Wednesday, September 14, 2011

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Saturday, September 3, 2011

Current State of the Arctic Sea Ice: Arctic Sea Ice Predictions Update II

My Original Predictions

Arctic Sea Ice Extent = 4.2m km2  +/- 0.2m km2
Arctic Sea Ice Area = 2.95m km2 +/- 120k km2
Arctic Sea ice Volume = 5,500 km3 +/-500 km3
Numbers (approximate) @ 8/22:
Arctic Sea Ice Extent = 5.2m km2
Arctic Sea Ice Area = 3.269m km2
Arctic Sea Ice Volume = 6,500 km3
Current Numbers (approximate)
Arctic Sea Ice Extent = 4.5m km2
Arctic Sea Ice Area = 2.994m km2
Arctic Sea Ice Volume = 6,400 - 6,500 km3

Sea Ice Extent
The final 2007 minimum extent compared to the present make it seem doubtful a new extent record will be reached unless we have unusual heat and ideal weather for melt over the next two weeks. From Cryosphere Today:
The NSIDC Extent graph shows '11 tracking '09 very closely with current extent roughly 4.5 - 4.6m sq. km.with 2 - 300k to go to match '07.
If melt continues down to where we see more compacted ice in the images above, a rough estimate of the areas of compact ice in the '11 images correspond well to the '07 extent, so we'll be looking at a near-record or new record, if so.

Melt Factors
The Arctic Oscillation (AO) is mildly positive
and expected to be mildly positive or mildly negative till the middle of the month which should help reduce ice loss. Current sea ice drift patterns seem to encourage ice loss and a possible reduction in extent. The large area of loose ice looks to be moving toward the center of the pack; given how loose it is, it could reduce to 1/4 its current area by rough estimate. The yellow box indicates an area of very little ice, also, appearing to be a place where sea ice goes to die this season. There also is a flow from both of Greenland toward the Fram Strait which would indicate significant transport out of the Arctic Ocean. These patterns can change quickly and may only be significant if they persist.

Air temps where the ice pack is sitting are hovering around 0C. Since sea ice is slightly colder than freezing, there is probably still a net melting effect from air temps. Sea surface temperatures look to be about ice temperature, but warm around the ice. I suspect also under it yet since the water around the ice pack is reading warmer than the ice, but in the area of the pack is reading about ice temp. Sounds like a sampling problem?
Sea Ice Area
This measure is more important than extent for assessing current state of the ice, but is more difficult to measure. Current analyses put ice area at or near the '07 record. The melt season could another 2 - 2.5 weeks. Even with favorable-to-neutral conditions for low melt rates, a new record here is almost a guarantee.
According to Cryosphere Today, ice area is already below 3 m sq km.
Ice area measures the total surface area of the ice excluding areas of water between floes. Given much of the ice around the edges of the main pack is very thinly distributed, and the ice is very thin, we should see enough melt to set a new record. less than 10k sq km /day will take area below 2.9m sq. km.

Sea Ice Volume
Sea ice volume is further from a record than area and extent are...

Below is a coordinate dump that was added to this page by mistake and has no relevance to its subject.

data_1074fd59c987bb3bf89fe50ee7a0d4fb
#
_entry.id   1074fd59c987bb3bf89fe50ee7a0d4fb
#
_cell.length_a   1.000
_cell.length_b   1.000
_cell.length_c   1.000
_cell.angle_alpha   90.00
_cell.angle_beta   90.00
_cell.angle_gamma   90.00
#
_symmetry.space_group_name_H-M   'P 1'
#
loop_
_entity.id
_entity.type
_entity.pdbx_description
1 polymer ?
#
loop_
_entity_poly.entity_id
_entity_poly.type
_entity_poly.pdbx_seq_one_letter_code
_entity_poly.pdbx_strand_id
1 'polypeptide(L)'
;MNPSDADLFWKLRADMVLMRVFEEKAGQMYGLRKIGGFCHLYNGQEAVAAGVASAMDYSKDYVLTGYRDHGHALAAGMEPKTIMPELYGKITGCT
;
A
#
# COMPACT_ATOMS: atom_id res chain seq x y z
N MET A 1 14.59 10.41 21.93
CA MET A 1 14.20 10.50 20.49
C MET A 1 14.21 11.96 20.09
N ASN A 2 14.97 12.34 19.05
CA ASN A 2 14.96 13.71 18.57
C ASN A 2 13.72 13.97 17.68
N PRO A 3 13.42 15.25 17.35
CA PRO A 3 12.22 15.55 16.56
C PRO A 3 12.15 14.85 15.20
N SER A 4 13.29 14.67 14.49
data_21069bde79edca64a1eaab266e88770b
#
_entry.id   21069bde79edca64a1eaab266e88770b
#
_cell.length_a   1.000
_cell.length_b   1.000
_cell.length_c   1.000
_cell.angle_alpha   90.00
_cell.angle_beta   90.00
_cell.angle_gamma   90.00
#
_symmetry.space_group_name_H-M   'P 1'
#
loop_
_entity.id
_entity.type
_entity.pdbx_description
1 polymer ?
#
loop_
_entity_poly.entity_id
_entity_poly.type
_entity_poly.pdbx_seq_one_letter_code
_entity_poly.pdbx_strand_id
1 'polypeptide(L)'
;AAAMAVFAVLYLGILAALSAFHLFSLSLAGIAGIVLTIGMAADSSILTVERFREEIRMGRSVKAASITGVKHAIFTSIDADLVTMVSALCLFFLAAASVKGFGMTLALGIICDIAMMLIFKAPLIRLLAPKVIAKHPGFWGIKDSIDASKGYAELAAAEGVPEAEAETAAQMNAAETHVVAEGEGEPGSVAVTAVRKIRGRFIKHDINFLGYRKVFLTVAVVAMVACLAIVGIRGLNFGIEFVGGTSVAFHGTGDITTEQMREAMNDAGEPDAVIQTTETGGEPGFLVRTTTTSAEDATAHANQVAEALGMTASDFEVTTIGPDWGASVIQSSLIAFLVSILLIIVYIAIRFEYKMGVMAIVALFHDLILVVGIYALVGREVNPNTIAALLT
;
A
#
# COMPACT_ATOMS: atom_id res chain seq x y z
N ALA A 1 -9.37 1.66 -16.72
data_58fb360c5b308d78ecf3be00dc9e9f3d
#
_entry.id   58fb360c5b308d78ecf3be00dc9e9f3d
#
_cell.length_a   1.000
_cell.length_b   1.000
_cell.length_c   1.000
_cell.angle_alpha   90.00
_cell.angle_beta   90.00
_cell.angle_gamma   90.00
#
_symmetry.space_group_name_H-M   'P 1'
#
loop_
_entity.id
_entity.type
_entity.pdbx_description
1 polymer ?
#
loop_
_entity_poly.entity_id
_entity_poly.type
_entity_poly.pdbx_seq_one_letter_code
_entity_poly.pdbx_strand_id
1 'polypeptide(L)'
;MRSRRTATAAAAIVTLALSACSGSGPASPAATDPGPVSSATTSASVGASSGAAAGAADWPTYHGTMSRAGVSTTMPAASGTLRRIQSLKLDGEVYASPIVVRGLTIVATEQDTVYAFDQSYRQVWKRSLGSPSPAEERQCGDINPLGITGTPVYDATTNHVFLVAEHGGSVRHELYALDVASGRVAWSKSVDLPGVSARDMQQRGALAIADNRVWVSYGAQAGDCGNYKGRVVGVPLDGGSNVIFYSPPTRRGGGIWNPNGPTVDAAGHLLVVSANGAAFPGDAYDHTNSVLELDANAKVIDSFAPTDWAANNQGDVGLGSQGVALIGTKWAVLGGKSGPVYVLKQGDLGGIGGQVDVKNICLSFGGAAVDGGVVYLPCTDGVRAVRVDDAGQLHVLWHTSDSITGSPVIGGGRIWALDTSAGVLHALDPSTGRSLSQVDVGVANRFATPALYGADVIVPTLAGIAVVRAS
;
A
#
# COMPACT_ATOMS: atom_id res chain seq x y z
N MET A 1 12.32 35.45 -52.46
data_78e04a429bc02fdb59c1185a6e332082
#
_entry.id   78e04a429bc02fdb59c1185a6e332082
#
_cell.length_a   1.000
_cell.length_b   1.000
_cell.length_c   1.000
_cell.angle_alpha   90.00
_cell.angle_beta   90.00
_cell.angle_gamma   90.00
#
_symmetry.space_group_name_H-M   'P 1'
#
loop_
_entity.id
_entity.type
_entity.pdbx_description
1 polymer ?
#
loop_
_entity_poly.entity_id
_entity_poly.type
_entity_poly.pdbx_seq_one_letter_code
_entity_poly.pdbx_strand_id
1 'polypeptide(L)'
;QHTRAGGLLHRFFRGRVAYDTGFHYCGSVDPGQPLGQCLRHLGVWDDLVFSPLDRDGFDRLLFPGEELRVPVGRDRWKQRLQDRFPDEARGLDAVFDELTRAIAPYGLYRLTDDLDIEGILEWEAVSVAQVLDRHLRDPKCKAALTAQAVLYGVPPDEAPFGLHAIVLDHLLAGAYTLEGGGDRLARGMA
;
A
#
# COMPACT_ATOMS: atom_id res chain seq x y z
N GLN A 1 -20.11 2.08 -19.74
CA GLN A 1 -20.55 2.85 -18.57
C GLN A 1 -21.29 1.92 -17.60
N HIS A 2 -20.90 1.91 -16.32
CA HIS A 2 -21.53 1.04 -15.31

and this image from Sept 14, 2010 supports this.

PIOMAS does show ice volume already tracking below the '07 minimum.

The PIOMAS models should at least comparable to themselves year-to-year, but there are doubts about the new model as illustrated from comments at RealClimate's thread on Arctic Sea Ice.
I have reservations about the volume numbers and ice thickness models. The piomas version 2 model that was introduced this spring shows considerably higher thickness values. The navy, for example ( reports two to three meter thick ice all around the north pole. Russian and American science vessels recently met at the pole and reported actual thickness of a meter or less.
Neven has info on a report from the Polar Stern as it reached the North Pole.
The first ice thickness measurements confirm this: in 2011 as well as in 2007 most of the ice has an ice thickness of 0.9 m.
A recent post from the polar Stern (in German) speaks of the condition of the ice as being very poor.  They are having a very hard time finding ice thick and intact enough to do their research activities.

The graph below from that post illustrates the thinness of the ice. Of course, anyone who has seen footage of Arctic ice, particularly from below, knows it is anything but one large flat ice floe. The ice gets squished together and stacks up in piles and ridges. What is interesting is that old footage used to show large blocks of multi-meter ice that was contiguous. Now images and film I see only shows jumbled up ice, as if the only thick ice exists because of ice motion and not freezing. The spikiness in this graph encourages me to consider this as a serious possibility.
Also, that spikiness is reflected in the images we see of the "cottage cheese" pattern of ice I have discussed earlier in which individual floes are surrounded by what can only be thinner ice.

Unfortunately, the MODIS images have been too cloudy to get a good look at the ice for a while. This radar image gives a fair sense of the ice and with more detail and accuracy than the Cryosphere Today images.

In fairness to PIOMAS, new models take time to calibrate and refine. If the changes they made this year are an improvement, I still think it is certain they are overestimating ice volume for now. Still, lower than 2010? Perhaps not. We didn't have a strong melt this summer.

It's a mixed bag. A probable new record in Ice Area, a slightly possible new record in Ice Extent and a new 2nd lowest Ice Volume. I do think the volume numbers are not  highly reliable and the first-had reports do indicate a likely new Ice Volume record, but that would also mean the numbers for 2010 volume were too low or that 2011 numbers are far too high. We may have to wait a year or two to find out.